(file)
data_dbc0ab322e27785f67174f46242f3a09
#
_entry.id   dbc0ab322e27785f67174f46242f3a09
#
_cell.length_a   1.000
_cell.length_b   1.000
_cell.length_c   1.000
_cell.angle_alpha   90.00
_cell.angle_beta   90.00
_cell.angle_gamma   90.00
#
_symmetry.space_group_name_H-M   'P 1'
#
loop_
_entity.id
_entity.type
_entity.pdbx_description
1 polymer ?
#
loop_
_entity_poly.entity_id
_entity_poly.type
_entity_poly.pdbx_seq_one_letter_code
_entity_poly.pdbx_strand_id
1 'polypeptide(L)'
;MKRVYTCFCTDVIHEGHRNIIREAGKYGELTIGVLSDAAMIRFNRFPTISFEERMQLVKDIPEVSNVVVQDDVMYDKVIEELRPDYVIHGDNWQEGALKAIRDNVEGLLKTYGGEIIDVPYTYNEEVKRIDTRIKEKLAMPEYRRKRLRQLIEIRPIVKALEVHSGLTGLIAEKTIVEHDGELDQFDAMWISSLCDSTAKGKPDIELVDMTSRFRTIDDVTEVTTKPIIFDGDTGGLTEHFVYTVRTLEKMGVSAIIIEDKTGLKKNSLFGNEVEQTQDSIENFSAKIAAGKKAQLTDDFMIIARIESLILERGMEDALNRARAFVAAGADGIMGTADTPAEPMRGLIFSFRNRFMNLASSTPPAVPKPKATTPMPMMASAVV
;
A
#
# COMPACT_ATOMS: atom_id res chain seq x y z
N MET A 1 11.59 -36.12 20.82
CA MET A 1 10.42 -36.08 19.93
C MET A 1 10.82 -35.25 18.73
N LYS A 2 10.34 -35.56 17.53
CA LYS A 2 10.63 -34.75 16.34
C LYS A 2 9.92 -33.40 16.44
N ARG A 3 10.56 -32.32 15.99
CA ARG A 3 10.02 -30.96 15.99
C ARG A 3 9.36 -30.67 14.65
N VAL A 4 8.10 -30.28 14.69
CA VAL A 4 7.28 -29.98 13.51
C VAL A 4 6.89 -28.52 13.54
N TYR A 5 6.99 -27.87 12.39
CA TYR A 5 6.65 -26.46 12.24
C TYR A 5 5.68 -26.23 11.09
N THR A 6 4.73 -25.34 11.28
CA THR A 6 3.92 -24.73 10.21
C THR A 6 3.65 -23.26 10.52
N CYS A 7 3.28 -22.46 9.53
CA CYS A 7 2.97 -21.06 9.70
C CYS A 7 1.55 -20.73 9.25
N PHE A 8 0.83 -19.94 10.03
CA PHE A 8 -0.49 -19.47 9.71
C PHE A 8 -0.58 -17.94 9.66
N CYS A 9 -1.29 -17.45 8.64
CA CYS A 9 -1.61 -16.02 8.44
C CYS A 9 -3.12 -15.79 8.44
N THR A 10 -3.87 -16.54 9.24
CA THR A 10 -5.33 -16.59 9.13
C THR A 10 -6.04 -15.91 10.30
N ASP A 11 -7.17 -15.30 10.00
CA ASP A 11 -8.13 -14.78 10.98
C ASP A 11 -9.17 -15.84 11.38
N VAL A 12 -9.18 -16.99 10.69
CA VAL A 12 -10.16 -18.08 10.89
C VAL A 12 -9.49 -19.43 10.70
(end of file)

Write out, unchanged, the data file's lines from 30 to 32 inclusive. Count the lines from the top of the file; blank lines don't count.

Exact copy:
# COMPACT_ATOMS: atom_id res chain seq x y z
N MET A 1 11.59 -36.12 20.82
CA MET A 1 10.42 -36.08 19.93